Meanwhile Iraqi propaganda continues to try lay the blame for the suffering in Iraq at the door of the UN rather than at the gates of Saddam’ s palaces, where it truly belongs. Unfortunately many well-intentioned people continue to be taken in by Saddam’s lies. The truth is that the UN allows the Iraqi regime access to more than enough money for all the humanitarian goods the Iraqis need. Indeed, according to a senior UN official’s recent report, the UN’s “oil for food” programme continues to make an “ocean of difference” to the lives of the Iraqi people. Since the programme began in December 1996, over $32 billion worth of goods – not just food and medicine but a wide range of goods helping to rebuild Iraq’s infrastructure – have been approved for export to Iraq. Furthermore, the Sanctions Committee have agreed a list of over 16,000 items which are “fast-tracked” to Iraq, and which no longer need to be referred to the Committee but simply notified to the Secretariat. More than $8 billion worth of contracts have been processed through this accelerated procedure. As a result under “oil for food” last year, the UN’s humanitarian spending per head in Iraq was higher than government spending in equivalent areas (such as housing, health and education) in Egypt, Jordan, Syria or Iran. All of this has been achieved despite Iraq’s refusal to accept UN resolutions. How much more would be possible if the Iraqi regime put the Iraqi people first and began to co-operate. In northern Iraq, where the Iraqi regime’s writ does not run, for

example, the benefits of the “oil for food” programme are even more clear. The infrastructure of the north continues to improve, despite Baghdad’s attempts to hamper the UN programme there. Child mortality rates in northern Iraq are now lower than before UN sanctions were imposed. Although under the same UN sanctions, they are lower than the rates in the centre and south of Iraq. And they are still falling.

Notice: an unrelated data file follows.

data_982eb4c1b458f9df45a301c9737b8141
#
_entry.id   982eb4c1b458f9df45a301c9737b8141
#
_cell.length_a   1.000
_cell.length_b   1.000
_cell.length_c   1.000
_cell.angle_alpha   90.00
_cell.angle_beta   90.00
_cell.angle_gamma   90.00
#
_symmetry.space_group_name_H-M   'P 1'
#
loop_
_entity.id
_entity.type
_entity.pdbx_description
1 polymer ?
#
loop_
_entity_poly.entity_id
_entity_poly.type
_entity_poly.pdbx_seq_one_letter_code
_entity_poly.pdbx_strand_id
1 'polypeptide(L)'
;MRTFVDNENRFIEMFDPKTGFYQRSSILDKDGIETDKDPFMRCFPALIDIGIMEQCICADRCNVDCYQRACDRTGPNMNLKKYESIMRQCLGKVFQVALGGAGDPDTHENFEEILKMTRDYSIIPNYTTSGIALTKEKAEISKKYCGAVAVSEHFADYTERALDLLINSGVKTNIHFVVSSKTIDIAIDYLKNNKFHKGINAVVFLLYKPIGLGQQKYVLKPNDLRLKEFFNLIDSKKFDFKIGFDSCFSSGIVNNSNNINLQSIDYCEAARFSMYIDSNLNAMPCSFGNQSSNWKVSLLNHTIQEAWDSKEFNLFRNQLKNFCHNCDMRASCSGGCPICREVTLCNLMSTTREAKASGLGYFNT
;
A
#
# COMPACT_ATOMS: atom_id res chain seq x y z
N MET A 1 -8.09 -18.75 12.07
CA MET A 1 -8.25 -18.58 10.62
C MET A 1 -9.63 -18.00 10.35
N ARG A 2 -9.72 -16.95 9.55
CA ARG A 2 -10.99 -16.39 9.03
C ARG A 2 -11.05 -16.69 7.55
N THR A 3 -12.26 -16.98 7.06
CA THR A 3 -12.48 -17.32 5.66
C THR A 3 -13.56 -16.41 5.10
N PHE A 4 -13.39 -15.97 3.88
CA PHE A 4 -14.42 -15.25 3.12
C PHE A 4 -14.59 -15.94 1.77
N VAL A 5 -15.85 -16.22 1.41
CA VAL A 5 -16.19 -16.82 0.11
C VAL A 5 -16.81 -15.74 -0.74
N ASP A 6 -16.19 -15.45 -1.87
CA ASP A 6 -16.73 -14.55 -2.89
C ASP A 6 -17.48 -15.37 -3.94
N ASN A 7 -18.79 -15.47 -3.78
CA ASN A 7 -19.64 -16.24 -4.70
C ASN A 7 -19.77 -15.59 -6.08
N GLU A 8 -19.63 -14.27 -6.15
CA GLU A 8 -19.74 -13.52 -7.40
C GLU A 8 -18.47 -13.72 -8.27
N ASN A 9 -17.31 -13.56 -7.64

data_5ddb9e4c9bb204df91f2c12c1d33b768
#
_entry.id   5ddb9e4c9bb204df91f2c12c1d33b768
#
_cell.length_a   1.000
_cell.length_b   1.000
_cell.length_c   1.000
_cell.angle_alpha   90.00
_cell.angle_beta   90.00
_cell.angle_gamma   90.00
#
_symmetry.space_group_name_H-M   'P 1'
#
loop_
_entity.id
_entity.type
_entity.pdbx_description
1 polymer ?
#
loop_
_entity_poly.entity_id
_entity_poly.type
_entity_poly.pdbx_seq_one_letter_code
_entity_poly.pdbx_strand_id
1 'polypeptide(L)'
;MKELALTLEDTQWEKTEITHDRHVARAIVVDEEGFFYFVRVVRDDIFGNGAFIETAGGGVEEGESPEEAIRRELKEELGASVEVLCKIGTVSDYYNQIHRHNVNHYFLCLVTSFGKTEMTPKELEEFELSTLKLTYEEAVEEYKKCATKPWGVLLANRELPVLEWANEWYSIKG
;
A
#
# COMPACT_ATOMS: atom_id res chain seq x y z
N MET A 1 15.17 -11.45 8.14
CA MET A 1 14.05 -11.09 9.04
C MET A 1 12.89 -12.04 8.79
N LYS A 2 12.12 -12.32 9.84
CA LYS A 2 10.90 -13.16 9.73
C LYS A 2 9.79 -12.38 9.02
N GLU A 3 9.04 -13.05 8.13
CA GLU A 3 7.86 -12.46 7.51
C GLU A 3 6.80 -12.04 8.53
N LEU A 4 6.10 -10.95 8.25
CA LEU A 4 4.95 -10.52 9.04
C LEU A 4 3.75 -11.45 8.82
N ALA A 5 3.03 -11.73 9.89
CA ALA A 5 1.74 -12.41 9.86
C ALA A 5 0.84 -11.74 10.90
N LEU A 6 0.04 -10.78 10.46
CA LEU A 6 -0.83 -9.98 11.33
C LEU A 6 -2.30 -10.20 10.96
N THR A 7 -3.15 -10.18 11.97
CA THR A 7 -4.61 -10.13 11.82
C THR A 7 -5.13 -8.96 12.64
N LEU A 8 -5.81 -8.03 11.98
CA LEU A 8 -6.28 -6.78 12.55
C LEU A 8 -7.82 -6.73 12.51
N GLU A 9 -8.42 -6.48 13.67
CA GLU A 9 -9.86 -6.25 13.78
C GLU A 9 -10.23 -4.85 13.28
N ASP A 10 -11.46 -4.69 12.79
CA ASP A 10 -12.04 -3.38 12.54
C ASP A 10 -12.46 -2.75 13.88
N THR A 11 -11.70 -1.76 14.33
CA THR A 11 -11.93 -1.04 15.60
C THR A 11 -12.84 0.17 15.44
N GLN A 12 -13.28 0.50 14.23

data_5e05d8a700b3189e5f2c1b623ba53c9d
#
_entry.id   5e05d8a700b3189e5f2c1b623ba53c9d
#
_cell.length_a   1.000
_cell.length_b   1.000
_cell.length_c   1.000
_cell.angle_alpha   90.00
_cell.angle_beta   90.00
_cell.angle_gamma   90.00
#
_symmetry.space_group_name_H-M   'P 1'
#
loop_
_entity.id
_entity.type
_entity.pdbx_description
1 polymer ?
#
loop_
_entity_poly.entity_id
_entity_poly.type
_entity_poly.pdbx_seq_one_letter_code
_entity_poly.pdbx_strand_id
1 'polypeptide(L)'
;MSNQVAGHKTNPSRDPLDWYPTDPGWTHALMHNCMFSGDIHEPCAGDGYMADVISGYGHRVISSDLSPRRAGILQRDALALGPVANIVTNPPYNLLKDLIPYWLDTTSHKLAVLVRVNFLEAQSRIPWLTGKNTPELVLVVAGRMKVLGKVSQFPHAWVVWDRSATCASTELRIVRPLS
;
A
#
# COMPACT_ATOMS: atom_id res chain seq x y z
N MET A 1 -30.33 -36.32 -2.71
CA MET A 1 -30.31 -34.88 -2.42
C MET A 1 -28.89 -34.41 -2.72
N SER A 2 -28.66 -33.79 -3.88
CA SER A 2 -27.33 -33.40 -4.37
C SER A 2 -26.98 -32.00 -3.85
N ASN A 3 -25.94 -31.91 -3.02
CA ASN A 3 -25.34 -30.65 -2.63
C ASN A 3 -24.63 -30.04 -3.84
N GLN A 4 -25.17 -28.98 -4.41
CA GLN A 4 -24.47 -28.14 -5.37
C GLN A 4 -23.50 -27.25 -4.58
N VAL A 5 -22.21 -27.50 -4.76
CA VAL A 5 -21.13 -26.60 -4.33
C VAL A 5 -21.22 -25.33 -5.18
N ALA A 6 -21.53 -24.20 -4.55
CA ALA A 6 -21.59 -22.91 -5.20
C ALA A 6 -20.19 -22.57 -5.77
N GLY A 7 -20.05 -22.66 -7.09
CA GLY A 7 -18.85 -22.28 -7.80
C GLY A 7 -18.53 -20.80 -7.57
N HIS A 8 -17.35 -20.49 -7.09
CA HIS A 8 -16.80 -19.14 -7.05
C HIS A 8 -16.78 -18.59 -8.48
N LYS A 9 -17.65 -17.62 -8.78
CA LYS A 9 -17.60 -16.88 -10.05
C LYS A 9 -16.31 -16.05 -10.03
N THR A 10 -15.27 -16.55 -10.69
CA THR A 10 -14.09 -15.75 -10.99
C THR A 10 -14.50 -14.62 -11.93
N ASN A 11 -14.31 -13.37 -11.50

The UK remains at the forefront of efforts made by the international community to improve the humanitarian situation in Iraq. Since 1991, the UK has donated approximately £100 million in aid, both bilaterally and via the EU, making us one oflraq’s largest donors. The Department for International Development has allocated £9 million this financial year for humanitarian assistance to the people oflraq. Our programme in Baghdad-controlled Iraq focuses on the rehabilitation of hospital, water and sanitation infrastructure. In the northern governorates, our programme includes assistance to vulnerable groups, village rehabilitation and de-mining projects.

In contrast, Saddam Hussein prefers to spend money on statues and monuments to himself, not on medicines; and on weapons, not welfare. The regime has, for example, again cut Iraq’s spending on medicines under the “oil for food” programme. At $40 million, the allocation for the first six months of this year is a quarter what it was for the first half of last year. And yet the Iraqi regime is planning to build a $25 million Olympic stadium. The Baghdad regime has failed to respond to a six-month old UN proposal to improve child nutrition. And yet it has found time to make plans for a two-week programme of festivities “celebrating” Saddam Hussein’s birthday this year. While Baghdad claims that “oil for food” cannot meet the health needs of the Iraqi people, it has submitted contracts to the UN in recent weeks for over two billion cigarettes and almost 200,000 television sets. Overall up to $3.5 billion of funds regularly lie unspent by Iraq in the “oil for food” account. And a further $1 billion of humanitarian goods already approved by the UN for import into Iraq are denied to the Iraqi people, blocked by the Iraqi regime’s failure to process them.

The truth is that it is Saddam who allows the Iraqi people to suffer. We prefer to see them prosper. This is why we worked so hard in the UN to introduce the “oil for food” programme – the largest such programme in the UN’s history – and why we have led the way in proposing new arrangements to improve the flow of goods to the Iraqi people while maintaining control on the Iraqi regime’s access to WMD and military-related items. By unanimous adoption of UN resolution 1382 in November 2001, the Security Council agreed to implement these arrangements in May after further consideration of a Goods Review List. This list will mean no sanctions on ordinary imports, only controls on military- and weapons-related goods. It shows that we are focusing on the fundamentals – containing the threat that Iraq poses to its neighbours from its WMD and denying Iraq the opportunity to attribute the suffering in Iraq to UN controls rather than its own shortcomings. After further consultation with the Russians, who asked for more time to consider the list, we hope that these arrangements will be in place by the end of May.

The Iraqi regime opposes these arrangements, just as it opposed the offer, in UN resolution 1284, of the suspension of sanctions in return for its co-operation with UN weapons